Uygur women are navy’s lat­est wave

China Daily (Canada) - - CHINA - By ZHAO LEI in Dalian, Liaon­ing zhaolei@chi­

A young woman is rid­ing the wave of his­tory by be­com­ing the first woman from the Uygur eth­nic group to serve as a naval of­fi­cer.

“I am aware that there will be a lot of re­spon­si­bil­i­ties, and I must show that I de­serve the honor,” said Dil­i­hu­mar Abu­rat, 25, from Kashgar in the Xin­jiang Uygur au­tonomous re­gion.

Cheers rang out from the massed ranks of 1,000 cadets as she re­ceived the diploma that con­firmed her rank of lieu­tenant. She was pre­sented with the doc­u­ment on July 10 by Rear Ad­mi­ral Jiang Guop­ing, pres­i­dent of the Dalian Naval Academy of the Peo­ple’s Lib­er­a­tion Army navy.

After­ward she re­turned to the CNS Liaon­ing, the coun­try’s first air­craft car­rier, where she has worked in the com­bat con­trol cen­ter for two years.

At the fam­ily home in Kashgar, more than 5,000 kilo­me­ters from Dalian, her fa­ther, Abu­rat Ab­duk­lim, was in­un­dated with calls and mes­sages af­ter her story was cov­ered widely on TV. Mil­i­tary ser­vice runs in the fam­ily. He him­self served for 25 years with the PLA ground force.

“Many of my vet­eran friends saw her re­ceiv­ing the diploma from the academy on TV and they called me to of­fer their con­grat­u­la­tions,” he said with pride. Calling from ocean

Train­ing was rig­or­ous and de­mand­ing.

“I trained at a naval base in Guang­dong province af­ter join­ing the navy in De­cem­ber 2011,” said Dil­i­hu­mar Abu­rat. “My train­ers were fe­male marines, so they were very strict.”

Her fa­ther was ini­tially re­luc­tant to en­dorse her choice of ca­reer af­ter she grad­u­ated from Xin­jiang Univer­sity with a de­gree in elec­tri­cal engi­neer­ing.

“I knew I could find a good job with ex­cel­lent pay in lo­cal govern­ment or State-owned en­ter­prises, but I re­ally wanted to be like my dad,” she said. “You know, grow­ing up in a PLA camp has in­jected war­rior blood into my veins.”

Her re­solve was re­in­forced when she re­al­ized the navy was re­cruit­ing fe­male Uygur sailors in Xin­jiang. Af­ter pass­ing a suc­ces­sion of tests and in­ter­views she joined the com­bat sec­tion on the CNS Liaon­ing, which was com­mis­sioned in Septem­ber 2012.

Another 19 Uygur women also signed up, and 12 were se­lected to serve on the car­rier.



was on duty when pi­lots in J-15 fight­ers con­ducted the first take­offs and land­ings on the car­rier in Novem­ber 2012.

“Of course every­one wanted to wit­ness the historic mo­ment for our navy. But I was on duty in the con­trol cen­ter, so I recorded the footage on a com­puter and would of­ten re­run it,” she said.

She was se­lected to at­tend a year­long train­ing course at the Dalian Naval Academy, study­ing radar elec­tron­ics.

“I was the only fe­male stu­dent in a class of 41,” Dil­i­hu­mar Abu­rat said.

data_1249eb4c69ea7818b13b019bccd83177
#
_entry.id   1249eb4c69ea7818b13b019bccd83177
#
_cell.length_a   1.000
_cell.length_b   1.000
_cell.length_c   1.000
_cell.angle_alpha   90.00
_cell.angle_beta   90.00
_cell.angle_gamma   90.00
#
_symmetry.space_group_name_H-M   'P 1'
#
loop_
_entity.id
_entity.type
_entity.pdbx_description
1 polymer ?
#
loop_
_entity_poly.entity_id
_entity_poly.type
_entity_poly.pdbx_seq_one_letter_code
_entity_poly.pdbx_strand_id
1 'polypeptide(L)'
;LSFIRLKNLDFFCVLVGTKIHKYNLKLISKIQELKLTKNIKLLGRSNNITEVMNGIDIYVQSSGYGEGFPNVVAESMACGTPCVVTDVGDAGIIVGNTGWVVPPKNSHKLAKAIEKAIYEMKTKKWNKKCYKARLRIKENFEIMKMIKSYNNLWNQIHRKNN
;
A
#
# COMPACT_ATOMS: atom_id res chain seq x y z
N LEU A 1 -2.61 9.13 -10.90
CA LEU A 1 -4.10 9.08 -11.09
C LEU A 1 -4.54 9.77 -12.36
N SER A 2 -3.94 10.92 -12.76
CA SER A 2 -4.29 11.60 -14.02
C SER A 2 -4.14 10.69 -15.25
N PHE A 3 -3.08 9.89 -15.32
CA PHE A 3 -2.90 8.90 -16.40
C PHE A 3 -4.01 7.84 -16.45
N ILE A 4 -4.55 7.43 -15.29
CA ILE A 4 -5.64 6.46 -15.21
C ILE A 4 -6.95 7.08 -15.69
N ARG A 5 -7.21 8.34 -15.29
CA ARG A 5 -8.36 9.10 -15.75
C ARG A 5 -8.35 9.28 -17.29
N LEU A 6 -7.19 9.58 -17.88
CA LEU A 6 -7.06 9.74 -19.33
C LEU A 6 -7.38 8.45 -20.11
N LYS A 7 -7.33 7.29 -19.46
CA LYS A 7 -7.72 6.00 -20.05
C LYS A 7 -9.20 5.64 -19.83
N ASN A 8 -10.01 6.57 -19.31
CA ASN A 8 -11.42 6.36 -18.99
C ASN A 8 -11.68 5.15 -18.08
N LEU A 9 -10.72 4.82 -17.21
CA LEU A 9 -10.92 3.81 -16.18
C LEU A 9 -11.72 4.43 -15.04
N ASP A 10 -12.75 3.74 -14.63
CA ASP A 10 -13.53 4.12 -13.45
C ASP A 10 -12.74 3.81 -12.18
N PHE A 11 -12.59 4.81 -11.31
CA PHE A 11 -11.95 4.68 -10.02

“I made many friends at the academy. Some of them told me that they hope I can be­come the first naval cap­tain from an eth­nic group. I will do my best to ful­fill their wish,” she said. ‘Tur­pan celebrity’

Other women from the Uygur eth­nic group are also em­bark­ing on re­ward­ing naval ca­reers.

Ay­tu­lun Xukrat, 20, said she has be­come well known back in her home­town in Tur­pan, North­west China’s Xin­jiang Uygur au­tonomous re­gion.

“I am the first person from Tur­pan to join the navy, then I be­came more fa­mous af­ter be­ing shown on tele­vi­sion talk­ing to Pres­i­dent Xi Jin­ping and shak­ing hands with him.”

Ay­tu­lun Xukrat met the pres­i­dent in April of last year af­ter she was cho­sen to rep­re­sent the fe­male sailors on the CNS Jing­gang­shan, one of the navy’s most ad­vanced land­ing craft, when Xi in­spected the ship.

Her fam­ily mem­bers are also ded­i­cated to the ser­vice.

Two of her younger sis­ters joined the navy in 2012 and are serv­ing in the North Sea Fleet and East Sea Fleet.

“Last year my brother also joined the navy and is sta­tioned in Qing­dao,” Ay­tu­lun Xukrat said.

She passed the ad­mit­tance test for the Dalian Naval Academy in June of last year and will spend five years there be­fore be­ing com­mis­sioned as an of­fi­cer.

It was not all easy sail­ing for these naval pi­o­neers.

Kelib­nur Turhon, 21, was one of the first fe­male Uygur sailors on the CNS Liaon­ing.

She said that when the ship was un­der­go­ing a re­fit in Dalian they were told their ac­com­mo­da­tion had yet to be in­stalled, so liv­ing ar­range­ments would be a bit ba­sic.

“But all of us in­sisted that we board the ship im­me­di­ately and live on it like our other com­rades, be­cause we couldn’t wait to start our navy life,” Kelib­nur Turhon said.


A Uygur stu­dent (left) checks a class­mate’s col­lar at Dalian Naval Academy in Liaon­ing province this summer.

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